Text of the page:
-advisers will help identify exactly what you require to meet your needs and achieve your goals (how?)Are you achieving your financial goals for living a Quality Life?
  2. Understand your own risk attitudes. Be clear about what you really think risk means to you. This self-awareness will help you to navigate the risk conversations more effectively and will ultimately deliver a greater level of success in the relationship.
  3. Encourage the advisor to ask leading questions. Prompt them. For example:
    -Would you like to know about a significant financial experience in my life? (this might refer to a financial loss, a financial gain or seeing something similar happen to a family member)
    -Would you like to know about three noteworthy plans I have that have not as yet come to fruition.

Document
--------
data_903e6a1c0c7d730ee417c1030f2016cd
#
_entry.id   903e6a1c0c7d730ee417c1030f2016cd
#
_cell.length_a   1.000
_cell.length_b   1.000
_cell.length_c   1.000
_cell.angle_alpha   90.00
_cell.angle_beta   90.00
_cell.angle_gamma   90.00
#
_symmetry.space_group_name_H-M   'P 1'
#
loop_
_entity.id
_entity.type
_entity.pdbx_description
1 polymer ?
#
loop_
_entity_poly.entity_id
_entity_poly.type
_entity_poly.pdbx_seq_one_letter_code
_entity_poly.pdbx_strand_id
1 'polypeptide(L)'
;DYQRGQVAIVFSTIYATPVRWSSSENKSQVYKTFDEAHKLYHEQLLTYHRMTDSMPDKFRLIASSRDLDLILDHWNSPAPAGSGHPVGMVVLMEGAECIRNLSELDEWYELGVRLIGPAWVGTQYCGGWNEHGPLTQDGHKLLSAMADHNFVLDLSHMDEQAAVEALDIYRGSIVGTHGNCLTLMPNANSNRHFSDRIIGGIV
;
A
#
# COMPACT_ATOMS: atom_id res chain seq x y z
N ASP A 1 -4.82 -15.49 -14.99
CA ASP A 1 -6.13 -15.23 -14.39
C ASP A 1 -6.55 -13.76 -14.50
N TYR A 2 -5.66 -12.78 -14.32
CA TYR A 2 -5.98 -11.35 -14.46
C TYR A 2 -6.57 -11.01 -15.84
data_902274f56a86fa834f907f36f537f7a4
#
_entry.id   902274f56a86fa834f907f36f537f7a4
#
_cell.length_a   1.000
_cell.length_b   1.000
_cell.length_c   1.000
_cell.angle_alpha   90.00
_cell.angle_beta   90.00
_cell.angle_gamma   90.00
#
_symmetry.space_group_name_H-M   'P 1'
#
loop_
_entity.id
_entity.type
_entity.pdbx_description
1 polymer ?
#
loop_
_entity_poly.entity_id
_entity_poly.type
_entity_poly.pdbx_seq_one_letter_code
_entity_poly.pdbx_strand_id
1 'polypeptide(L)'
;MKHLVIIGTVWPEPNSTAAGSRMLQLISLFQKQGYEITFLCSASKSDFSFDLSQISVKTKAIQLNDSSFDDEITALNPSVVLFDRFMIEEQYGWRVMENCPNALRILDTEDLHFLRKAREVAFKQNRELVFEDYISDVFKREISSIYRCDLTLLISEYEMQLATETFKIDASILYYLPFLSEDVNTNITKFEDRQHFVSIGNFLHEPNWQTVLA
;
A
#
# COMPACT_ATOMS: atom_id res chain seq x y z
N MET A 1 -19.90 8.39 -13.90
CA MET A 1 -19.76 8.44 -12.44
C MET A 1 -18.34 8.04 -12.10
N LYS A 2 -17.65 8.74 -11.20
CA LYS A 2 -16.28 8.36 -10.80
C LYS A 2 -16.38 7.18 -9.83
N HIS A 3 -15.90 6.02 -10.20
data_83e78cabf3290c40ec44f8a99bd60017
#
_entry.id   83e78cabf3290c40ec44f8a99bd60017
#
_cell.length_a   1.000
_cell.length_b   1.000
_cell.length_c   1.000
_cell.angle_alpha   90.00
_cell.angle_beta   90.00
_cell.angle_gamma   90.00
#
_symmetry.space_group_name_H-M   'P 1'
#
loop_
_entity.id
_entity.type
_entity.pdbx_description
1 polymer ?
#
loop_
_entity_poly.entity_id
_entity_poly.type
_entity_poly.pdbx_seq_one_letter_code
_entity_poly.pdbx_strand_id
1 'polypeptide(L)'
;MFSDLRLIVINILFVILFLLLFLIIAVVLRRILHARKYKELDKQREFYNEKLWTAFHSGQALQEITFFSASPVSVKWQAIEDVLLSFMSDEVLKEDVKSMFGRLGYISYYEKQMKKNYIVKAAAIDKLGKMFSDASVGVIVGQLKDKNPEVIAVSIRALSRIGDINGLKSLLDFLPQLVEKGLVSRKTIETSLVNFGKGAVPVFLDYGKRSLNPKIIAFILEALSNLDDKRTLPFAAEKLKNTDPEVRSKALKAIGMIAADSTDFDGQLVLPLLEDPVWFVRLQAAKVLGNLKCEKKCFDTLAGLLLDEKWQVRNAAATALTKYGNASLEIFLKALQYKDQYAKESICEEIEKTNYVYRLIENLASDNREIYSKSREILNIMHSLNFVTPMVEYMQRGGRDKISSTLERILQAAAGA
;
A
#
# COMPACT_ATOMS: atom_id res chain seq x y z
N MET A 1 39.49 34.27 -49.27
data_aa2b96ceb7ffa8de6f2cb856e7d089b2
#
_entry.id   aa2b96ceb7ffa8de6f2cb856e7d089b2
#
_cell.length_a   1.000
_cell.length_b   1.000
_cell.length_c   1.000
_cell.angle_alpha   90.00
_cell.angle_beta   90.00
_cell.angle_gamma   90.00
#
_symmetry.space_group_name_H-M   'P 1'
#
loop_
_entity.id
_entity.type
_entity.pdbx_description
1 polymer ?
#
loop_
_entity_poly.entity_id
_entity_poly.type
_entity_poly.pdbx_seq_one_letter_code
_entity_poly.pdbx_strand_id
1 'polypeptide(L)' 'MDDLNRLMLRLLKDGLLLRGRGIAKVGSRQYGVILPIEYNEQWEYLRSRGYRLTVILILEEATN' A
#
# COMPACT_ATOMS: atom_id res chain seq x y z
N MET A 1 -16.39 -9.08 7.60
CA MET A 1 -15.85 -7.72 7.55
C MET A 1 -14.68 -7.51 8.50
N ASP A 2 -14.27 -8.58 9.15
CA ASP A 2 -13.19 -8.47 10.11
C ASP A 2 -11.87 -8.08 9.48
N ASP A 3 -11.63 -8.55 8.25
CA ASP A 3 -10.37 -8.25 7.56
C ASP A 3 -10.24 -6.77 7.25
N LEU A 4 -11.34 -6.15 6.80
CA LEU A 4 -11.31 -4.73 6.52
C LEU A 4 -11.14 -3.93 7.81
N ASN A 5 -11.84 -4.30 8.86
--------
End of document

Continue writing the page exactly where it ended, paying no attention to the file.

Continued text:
-Can I tell you about proposals my children have for paying for their education?

There is, of course, no guarantee that your advisor will adjust their performance to embrace a more behaviorally based advisory relationship with you, but at this juncture the next question that you should be asking is this: – do I really want to continue to give my business to a financial advisory company who cares more about product sales than the plans I have that I trust will prosper me and give me and my family not only a good life but help us to deliver the hopes and dreams we have?

To learn more about developing financial behavior awareness, please visit the Financial DNA website.

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The Take-Charge Visionary

This post is part one of our series on Financial Behavioral Insights from our Financial Performance in the New Behavioral Economy White Paper. The financial behavior insights will help you gain greater self-awareness for recognizing some of your own behavioral tendencies and also those of investors.